2023 Municipal Election Candidate Bios


Join us February 2nd, 2023 to ask questions and get to know the candidates on the ballot for the March 14th Municipal Election.

Town Councilors and School Board members determine the level of service and approve the spending of your tax dollars for schools, snow plowing, trash removal, police & fire protection, housing code enforcement, zoning, etc.

Questions can be submitted in advance until 5pm on February 1st to info@orono.org.


This event will also stream live on our Facebook page

Town Council: 3-year Term (TWO seats open)

Click names to read candidate-submitted biographies.

  1. Daniel  C. Demeritt
  2. Meghan L. Gardner
  3. Jonathan A. Parker

Daniel Demeritt HeadshotThank you for being so interested in Orono's municipal election. I am happy to share my story and hope we can talk soon.
Our family moved to Orono during Covid. We choose the community because of the great schools and the opportunity to live in the small-town home of Maine's largest university.
The Orono Land Trust was a big and unexpected bonus!
We have found incredible belonging in Orono, met wonderful people, and made unforgettable new family memories. I want the same for everyone who lives, works and learns here.
I have been a regular in Orono for several years, leading the communications function of the University of Maine System. I concluded my time on campus directing marketing and communication for UMaine and the System.
My most significant contribution over the last eight years was coordinating the university's "Together for Maine" public health campaign.
We saved lives by following the science. We also built trust in our universities by prioritizing public health leadership and staying focused on the safety of our students, employees, and communities.
That trust contributed to historic investments in the university mission and helped us set a new record for enrollment at UMaine in the Fall of 2021.
I left the university early last spring. I now lead the Maine Association of Health Plans.
I also help vision-driven organizations like the Greater Portland Council of Governments think about how personal connection can help Maine communities overcome polarization and inspire people to listen, believe in each other, and come together to navigate complexity.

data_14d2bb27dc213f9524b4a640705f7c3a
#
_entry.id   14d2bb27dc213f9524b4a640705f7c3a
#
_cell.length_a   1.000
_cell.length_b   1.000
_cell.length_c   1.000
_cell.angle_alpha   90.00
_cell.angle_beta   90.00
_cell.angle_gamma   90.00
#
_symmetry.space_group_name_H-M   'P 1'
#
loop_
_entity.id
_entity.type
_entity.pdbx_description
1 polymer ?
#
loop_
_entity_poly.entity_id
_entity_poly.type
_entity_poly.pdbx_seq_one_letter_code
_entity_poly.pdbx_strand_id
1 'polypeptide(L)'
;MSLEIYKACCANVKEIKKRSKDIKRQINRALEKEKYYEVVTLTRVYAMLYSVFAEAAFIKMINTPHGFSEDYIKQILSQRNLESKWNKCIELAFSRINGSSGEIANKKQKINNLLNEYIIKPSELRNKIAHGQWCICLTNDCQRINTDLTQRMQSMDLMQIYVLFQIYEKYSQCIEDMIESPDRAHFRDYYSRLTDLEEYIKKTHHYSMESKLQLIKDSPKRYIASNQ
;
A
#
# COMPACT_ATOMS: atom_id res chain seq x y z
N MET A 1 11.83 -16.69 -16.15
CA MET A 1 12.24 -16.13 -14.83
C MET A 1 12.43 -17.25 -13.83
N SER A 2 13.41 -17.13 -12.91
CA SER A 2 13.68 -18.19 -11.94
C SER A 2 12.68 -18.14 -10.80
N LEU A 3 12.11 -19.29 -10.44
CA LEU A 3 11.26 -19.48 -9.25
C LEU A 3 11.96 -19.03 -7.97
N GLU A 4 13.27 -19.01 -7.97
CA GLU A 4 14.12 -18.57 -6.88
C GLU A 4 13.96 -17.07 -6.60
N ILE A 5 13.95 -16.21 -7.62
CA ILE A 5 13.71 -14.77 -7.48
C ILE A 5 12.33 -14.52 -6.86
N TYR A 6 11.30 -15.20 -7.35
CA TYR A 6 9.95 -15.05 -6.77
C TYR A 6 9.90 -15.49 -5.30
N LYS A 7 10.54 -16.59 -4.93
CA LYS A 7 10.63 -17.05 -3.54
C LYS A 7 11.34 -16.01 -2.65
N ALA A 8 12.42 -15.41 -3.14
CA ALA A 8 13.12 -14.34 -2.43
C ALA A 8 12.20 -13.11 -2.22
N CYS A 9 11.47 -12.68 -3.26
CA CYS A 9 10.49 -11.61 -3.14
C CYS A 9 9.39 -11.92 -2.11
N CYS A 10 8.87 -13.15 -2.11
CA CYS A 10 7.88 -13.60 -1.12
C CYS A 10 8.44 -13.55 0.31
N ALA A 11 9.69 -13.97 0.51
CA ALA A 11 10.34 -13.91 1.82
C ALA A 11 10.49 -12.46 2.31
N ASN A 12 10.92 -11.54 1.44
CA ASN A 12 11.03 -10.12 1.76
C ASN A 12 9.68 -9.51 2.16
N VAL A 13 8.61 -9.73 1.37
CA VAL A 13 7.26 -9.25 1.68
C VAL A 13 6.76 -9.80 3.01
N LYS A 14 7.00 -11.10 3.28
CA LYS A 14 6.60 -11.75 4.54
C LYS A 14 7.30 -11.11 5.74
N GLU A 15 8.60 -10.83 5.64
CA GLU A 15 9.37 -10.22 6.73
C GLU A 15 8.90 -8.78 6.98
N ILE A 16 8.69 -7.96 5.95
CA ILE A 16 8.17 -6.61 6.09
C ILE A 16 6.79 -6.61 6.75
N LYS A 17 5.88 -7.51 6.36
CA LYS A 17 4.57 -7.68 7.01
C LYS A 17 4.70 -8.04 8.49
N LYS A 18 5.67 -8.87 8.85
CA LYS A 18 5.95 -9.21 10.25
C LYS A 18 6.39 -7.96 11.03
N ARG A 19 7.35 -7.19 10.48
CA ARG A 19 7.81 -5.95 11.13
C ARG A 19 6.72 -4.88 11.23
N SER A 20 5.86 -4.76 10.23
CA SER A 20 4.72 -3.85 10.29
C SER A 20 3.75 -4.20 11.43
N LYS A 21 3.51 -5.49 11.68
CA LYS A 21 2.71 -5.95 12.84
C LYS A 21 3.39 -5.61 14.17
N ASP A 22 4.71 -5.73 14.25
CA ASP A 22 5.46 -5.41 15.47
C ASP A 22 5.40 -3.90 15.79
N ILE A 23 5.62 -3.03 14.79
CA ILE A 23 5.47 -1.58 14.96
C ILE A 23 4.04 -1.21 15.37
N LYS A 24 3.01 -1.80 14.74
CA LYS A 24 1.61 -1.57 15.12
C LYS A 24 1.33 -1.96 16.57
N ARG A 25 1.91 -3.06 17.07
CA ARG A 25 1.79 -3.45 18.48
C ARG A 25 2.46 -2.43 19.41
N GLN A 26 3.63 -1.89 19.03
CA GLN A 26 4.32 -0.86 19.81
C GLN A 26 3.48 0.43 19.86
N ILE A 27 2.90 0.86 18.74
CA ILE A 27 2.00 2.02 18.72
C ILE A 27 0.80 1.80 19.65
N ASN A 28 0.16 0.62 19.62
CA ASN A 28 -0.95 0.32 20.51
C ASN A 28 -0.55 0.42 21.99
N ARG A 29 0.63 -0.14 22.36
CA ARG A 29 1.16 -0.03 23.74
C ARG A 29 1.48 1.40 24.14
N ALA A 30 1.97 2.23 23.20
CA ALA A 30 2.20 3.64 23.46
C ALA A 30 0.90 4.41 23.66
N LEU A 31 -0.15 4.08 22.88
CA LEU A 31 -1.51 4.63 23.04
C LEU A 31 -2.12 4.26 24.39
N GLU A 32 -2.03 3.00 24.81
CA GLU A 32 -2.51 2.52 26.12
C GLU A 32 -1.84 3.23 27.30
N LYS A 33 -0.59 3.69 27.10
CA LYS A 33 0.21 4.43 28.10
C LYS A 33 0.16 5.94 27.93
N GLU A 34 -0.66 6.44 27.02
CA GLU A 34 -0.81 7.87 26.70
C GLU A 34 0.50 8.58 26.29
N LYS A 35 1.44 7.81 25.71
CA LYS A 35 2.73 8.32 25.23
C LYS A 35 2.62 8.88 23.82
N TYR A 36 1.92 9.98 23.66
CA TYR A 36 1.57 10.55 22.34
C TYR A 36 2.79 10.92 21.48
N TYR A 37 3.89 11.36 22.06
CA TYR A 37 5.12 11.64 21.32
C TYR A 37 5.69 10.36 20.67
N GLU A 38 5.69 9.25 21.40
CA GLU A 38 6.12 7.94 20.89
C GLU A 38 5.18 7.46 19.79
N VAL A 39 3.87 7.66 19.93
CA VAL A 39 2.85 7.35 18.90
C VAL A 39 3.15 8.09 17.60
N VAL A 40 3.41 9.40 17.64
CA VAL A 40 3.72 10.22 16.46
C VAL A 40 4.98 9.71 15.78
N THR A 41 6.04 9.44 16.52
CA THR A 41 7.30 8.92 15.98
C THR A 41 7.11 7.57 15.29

My professional experience also includes owning small businesses and working with public officials and elected leaders across the political spectrum and at every level of government.
I was incredibly proud to be a part of the 2012 campaign that made marriage legal for all loving Maine couples.
People are being very generous with their time and their ideas as I reach out to say hello. Every chance I get to learn leaves me more excited about what we can do in Orono together.
I hope to see you soon!


RSU 26 School Board: 3-year Term (TWO seats open)

Click names to read candidate-submitted biographies.

  1. Brittany B. Cline
  2. Jacob J. Eckert
  3. Kevin J. Roberge

As background on Britt and her motivations for candidacy, she is an ecologist and mother of two young children.   She completed her M.A. at Bowdoin College; M.S. in wildlife science at Oregon State University; and Ph.D. in conservation biology at UMaine.  As a researcher, she investigates how animals move and access resources in fragmented or human-altered landscapes; this interest transcends to early-childhood learning and fostering in children: (1) a keen awareness of the natural world; and (2) social-emotional and academic resilience in the face of increasingly uncertain futures (from pandemics to climate).  To this end, she has collaborated with the Board Health & Wellness Sub-committee to assess feasibility of outdoor learning sites.  Britt has taught environmental education for primary-age children and is adjunct faculty at UMaine; she co-authored publications in higher-education journals focusing on interdisciplinarity in education.  From 2018-2020, she was Coordinator of Native American Science Education for the Wabanaki Youth in Science Program, where she integrated Western Science with Traditional Ecological Knowledge.  Britt believes deeply in diversity, equity, and inclusion.  She was co-editor of a special edition of the Maine Policy Review (sustainability solutions in Maine).  Britt is a leader at the Orono Community Giving Garden (OCGG); she endeavors to find synergy between OCGG and Orono Schools to increase access to local organic food, awareness of food insecurity, education about growing food, and utilization of RSU26 greenhouse space.  Britt has a firm allegiance to supporting Arts education (having a lifelong love/practice of music and fiber arts).  Finally, Britt is keen to contribute to the Board’s “Portrait of a Learner” portfolio – incorporating traditional metrics of student success with measures of critical thinking, creative problem solving, and social-emotional intelligence.  

Britt believes that the role of the School Board – for all the tireless hours of negotiation and compromise – is a beautiful one. Unlike other municipal investments – such as physical infrastructure that depreciate or crumble over time – the development of young minds is an investment that only appreciates with time.  One can never erode the foundations of knowledge from an inspired education; it would be her honor to serve on the RSU26 Board.